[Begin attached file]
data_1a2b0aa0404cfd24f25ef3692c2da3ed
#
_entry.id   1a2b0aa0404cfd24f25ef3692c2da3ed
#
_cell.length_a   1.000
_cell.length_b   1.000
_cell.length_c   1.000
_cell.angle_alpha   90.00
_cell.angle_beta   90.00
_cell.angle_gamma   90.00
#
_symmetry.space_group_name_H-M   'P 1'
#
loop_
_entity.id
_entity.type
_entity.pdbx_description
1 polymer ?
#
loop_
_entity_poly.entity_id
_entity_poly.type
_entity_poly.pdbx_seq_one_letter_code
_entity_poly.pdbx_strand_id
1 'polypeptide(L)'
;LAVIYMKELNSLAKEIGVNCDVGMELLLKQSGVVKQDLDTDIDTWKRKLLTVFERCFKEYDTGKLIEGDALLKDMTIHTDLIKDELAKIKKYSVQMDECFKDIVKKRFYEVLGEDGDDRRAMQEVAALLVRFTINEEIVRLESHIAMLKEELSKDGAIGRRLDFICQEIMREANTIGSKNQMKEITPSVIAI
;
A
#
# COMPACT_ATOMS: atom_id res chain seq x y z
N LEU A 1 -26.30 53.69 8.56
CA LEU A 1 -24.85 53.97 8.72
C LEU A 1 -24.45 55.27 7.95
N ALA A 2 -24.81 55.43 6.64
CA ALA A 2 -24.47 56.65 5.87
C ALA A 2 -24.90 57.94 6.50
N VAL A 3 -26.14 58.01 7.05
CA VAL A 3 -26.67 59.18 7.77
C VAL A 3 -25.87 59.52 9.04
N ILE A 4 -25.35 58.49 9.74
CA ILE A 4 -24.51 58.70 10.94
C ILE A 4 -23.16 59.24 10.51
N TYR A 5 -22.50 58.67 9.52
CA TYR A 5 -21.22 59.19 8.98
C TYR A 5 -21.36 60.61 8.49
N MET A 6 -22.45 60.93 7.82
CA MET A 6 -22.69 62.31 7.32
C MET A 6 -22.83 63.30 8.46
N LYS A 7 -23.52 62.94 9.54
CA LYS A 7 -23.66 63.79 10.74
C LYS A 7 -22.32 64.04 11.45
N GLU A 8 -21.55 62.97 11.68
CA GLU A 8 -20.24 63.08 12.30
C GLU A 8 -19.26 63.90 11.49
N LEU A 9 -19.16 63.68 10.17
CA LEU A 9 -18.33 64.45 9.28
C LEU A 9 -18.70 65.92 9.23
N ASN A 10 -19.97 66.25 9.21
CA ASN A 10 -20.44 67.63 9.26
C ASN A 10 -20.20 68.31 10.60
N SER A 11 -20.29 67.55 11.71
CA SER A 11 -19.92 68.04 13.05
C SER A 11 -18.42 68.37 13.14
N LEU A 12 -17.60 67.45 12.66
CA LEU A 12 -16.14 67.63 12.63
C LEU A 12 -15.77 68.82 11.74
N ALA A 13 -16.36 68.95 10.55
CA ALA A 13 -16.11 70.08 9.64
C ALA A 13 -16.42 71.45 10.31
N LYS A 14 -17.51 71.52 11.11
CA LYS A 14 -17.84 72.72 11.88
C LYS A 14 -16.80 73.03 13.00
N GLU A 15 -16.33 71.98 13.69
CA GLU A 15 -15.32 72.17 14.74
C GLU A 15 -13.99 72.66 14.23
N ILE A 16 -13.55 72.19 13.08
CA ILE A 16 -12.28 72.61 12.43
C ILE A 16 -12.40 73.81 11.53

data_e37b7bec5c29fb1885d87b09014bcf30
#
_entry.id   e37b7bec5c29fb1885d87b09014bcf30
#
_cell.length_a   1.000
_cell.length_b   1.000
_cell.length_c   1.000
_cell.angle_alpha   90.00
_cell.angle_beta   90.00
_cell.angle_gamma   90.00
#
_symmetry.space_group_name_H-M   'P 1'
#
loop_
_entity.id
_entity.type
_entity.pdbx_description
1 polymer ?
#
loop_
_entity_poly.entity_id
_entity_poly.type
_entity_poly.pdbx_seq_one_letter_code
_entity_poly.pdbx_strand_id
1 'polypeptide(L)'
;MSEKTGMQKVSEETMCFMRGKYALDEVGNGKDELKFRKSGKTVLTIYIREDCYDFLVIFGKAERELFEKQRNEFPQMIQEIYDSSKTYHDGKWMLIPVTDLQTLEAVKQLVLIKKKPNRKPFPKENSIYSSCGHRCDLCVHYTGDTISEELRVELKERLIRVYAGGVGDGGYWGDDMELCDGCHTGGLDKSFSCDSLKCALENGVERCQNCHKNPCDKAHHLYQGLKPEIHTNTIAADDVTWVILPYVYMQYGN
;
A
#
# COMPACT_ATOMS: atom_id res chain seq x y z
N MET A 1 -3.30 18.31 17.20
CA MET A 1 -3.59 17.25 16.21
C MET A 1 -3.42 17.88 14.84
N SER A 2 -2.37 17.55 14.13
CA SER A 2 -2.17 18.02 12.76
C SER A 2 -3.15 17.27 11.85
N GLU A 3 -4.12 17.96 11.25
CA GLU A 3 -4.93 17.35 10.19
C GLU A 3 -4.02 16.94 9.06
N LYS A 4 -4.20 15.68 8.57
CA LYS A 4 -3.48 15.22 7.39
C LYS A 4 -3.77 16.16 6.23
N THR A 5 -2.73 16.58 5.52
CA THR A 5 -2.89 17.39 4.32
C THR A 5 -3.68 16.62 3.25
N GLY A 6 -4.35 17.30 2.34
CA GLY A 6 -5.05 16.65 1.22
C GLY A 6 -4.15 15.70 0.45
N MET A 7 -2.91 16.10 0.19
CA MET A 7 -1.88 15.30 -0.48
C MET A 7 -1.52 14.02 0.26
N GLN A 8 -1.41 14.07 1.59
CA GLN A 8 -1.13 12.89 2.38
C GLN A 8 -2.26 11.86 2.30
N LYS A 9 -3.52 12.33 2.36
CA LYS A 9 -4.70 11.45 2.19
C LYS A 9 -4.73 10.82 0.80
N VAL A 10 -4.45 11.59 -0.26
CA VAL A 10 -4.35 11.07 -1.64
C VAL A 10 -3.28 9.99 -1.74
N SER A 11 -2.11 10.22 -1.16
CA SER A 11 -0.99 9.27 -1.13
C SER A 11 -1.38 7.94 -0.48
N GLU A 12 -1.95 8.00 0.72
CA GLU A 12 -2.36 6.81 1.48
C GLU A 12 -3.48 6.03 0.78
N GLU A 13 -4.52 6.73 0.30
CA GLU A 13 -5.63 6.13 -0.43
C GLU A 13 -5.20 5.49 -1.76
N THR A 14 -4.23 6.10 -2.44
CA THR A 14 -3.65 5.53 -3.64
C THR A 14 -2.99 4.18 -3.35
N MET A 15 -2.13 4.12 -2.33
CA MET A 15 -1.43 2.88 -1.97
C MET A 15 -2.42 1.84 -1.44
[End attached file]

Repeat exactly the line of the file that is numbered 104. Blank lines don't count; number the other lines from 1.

;MSEKTGMQKVSEETMCFMRGKYALDEVGNGKDELKFRKSGKTVLTIYIREDCYDFLVIFGKAERELFEKQRNEFPQMIQEIYDSSKTYHDGKWMLIPVTDLQTLEAVKQLVLIKKKPNRKPFPKENSIYSSCGHRCDLCVHYTGDTISEELRVELKERLIRVYAGGVGDGGYWGDDMELCDGCHTGGLDKSFSCDSLKCALENGVERCQNCHKNPCDKAHHLYQGLKPEIHTNTIAADDVTWVILPYVYMQYGN